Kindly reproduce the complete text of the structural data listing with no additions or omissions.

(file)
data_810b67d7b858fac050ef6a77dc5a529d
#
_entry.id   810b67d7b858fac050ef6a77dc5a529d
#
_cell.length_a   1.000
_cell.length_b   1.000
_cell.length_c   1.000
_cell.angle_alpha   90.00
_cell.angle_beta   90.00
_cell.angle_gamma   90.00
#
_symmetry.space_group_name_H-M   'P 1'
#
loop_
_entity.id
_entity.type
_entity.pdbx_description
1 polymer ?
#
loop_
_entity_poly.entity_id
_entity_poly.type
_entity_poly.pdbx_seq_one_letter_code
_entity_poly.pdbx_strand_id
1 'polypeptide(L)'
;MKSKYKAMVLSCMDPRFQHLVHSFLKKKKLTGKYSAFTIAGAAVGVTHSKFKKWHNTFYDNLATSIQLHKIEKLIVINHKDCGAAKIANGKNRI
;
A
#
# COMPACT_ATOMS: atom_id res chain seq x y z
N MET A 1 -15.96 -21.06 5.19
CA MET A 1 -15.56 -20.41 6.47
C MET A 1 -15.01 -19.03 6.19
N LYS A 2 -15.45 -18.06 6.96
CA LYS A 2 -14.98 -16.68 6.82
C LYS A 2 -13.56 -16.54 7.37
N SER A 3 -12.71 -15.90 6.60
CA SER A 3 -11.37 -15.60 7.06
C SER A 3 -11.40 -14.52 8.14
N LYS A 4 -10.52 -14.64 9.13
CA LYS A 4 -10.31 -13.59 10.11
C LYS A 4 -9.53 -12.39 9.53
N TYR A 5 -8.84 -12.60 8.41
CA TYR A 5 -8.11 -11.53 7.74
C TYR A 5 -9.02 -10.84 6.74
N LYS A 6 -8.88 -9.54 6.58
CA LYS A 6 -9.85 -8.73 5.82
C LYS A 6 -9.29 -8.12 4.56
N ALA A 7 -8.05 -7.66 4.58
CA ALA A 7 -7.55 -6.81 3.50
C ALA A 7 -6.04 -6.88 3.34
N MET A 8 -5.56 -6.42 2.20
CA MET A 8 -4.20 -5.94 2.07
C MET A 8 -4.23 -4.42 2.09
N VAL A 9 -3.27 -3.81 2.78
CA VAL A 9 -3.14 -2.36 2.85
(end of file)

data_810b67d7b858fac050ef6a77dc5a529d
#
_entry.id   810b67d7b858fac050ef6a77dc5a529d
#
_cell.length_a   1.000
_cell.length_b   1.000
_cell.length_c   1.000
_cell.angle_alpha   90.00
_cell.angle_beta   90.00
_cell.angle_gamma   90.00
#
_symmetry.space_group_name_H-M   'P 1'
#
loop_
_entity.id
_entity.type
_entity.pdbx_description
1 polymer ?
#
loop_
_entity_poly.entity_id
_entity_poly.type
_entity_poly.pdbx_seq_one_letter_code
_entity_poly.pdbx_strand_id
1 'polypeptide(L)'
;MKSKYKAMVLSCMDPRFQHLVHSFLKKKKLTGKYSAFTIAGAAVGVTHSKFKKWHNTFYDNLATSIQLHKIEKLIVINHKDCGAAKIANGKNRI
;
A
#
# COMPACT_ATOMS: atom_id res chain seq x y z
N MET A 1 -15.96 -21.06 5.19
CA MET A 1 -15.56 -20.41 6.47
C MET A 1 -15.01 -19.03 6.19
N LYS A 2 -15.45 -18.06 6.96
CA LYS A 2 -14.98 -16.68 6.82
C LYS A 2 -13.56 -16.54 7.37
N SER A 3 -12.71 -15.90 6.60
CA SER A 3 -11.37 -15.60 7.06
C SER A 3 -11.40 -14.52 8.14
N LYS A 4 -10.52 -14.64 9.13
CA LYS A 4 -10.31 -13.59 10.11
C LYS A 4 -9.53 -12.39 9.53
N TYR A 5 -8.84 -12.60 8.41
CA TYR A 5 -8.11 -11.53 7.74
C TYR A 5 -9.02 -10.84 6.74
N LYS A 6 -8.88 -9.54 6.58
CA LYS A 6 -9.85 -8.73 5.82
C LYS A 6 -9.29 -8.12 4.56
N ALA A 7 -8.05 -7.66 4.58
CA ALA A 7 -7.55 -6.81 3.50
C ALA A 7 -6.04 -6.88 3.34
N MET A 8 -5.56 -6.42 2.20
CA MET A 8 -4.20 -5.94 2.07
C MET A 8 -4.23 -4.42 2.09
N VAL A 9 -3.27 -3.81 2.78
CA VAL A 9 -3.14 -2.36 2.85